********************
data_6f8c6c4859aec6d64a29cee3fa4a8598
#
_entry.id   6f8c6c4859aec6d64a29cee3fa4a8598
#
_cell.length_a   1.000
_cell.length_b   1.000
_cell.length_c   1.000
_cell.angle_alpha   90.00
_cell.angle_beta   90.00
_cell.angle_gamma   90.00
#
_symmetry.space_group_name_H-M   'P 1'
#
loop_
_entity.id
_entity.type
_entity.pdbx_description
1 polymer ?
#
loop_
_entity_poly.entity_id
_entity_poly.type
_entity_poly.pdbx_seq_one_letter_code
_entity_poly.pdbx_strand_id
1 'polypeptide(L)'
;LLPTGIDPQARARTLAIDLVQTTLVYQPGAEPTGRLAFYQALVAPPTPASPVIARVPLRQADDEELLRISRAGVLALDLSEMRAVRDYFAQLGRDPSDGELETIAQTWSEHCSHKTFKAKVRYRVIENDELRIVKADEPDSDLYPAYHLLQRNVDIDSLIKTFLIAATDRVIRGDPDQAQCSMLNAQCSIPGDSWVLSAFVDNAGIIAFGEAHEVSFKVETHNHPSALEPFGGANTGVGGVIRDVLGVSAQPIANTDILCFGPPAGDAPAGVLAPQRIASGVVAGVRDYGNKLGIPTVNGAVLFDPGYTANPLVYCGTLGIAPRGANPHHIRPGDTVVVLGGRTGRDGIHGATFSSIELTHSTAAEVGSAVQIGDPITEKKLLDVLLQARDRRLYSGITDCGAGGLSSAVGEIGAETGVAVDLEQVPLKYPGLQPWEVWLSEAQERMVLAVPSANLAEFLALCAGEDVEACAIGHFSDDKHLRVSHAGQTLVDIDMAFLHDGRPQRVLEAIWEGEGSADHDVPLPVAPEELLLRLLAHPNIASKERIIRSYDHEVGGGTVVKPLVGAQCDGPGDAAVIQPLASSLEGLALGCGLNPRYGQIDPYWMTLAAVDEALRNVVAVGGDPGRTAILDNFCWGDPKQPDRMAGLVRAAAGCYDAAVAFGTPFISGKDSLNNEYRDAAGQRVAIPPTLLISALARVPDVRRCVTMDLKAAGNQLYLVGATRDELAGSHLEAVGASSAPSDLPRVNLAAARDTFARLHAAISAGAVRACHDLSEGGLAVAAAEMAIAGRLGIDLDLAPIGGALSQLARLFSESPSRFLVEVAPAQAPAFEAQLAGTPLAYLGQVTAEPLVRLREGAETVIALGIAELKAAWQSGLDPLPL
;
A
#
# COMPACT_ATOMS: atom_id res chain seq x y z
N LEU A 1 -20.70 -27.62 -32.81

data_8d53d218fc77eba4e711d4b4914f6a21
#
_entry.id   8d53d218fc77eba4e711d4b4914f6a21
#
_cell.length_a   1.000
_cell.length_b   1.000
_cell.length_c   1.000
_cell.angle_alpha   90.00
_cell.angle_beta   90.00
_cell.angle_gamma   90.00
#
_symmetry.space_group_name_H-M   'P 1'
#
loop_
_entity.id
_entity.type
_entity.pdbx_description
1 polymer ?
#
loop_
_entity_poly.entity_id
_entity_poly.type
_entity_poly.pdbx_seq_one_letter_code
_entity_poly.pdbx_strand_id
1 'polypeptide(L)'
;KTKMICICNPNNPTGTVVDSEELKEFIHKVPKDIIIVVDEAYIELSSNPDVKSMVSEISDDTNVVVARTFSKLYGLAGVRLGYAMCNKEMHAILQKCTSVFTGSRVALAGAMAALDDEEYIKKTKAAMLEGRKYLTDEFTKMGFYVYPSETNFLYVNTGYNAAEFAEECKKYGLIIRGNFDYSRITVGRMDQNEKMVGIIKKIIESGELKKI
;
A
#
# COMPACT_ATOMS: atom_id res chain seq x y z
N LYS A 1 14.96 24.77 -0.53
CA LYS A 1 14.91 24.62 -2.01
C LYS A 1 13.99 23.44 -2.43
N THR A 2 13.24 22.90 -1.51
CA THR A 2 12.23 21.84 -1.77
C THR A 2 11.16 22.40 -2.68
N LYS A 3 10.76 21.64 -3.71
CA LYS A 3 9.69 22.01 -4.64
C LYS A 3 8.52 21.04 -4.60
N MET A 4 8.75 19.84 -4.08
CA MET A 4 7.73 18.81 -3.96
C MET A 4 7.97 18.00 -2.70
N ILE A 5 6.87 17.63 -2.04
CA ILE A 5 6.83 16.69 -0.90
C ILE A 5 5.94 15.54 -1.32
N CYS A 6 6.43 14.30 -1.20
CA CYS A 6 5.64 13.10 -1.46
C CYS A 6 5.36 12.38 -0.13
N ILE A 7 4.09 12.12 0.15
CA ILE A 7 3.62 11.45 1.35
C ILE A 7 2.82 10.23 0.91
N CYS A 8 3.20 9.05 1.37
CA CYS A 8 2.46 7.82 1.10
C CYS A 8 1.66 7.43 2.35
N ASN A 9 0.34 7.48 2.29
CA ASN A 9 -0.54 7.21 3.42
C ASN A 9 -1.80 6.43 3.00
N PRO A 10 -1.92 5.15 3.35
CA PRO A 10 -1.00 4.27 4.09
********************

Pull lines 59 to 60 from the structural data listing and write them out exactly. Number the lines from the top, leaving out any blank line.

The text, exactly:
A
#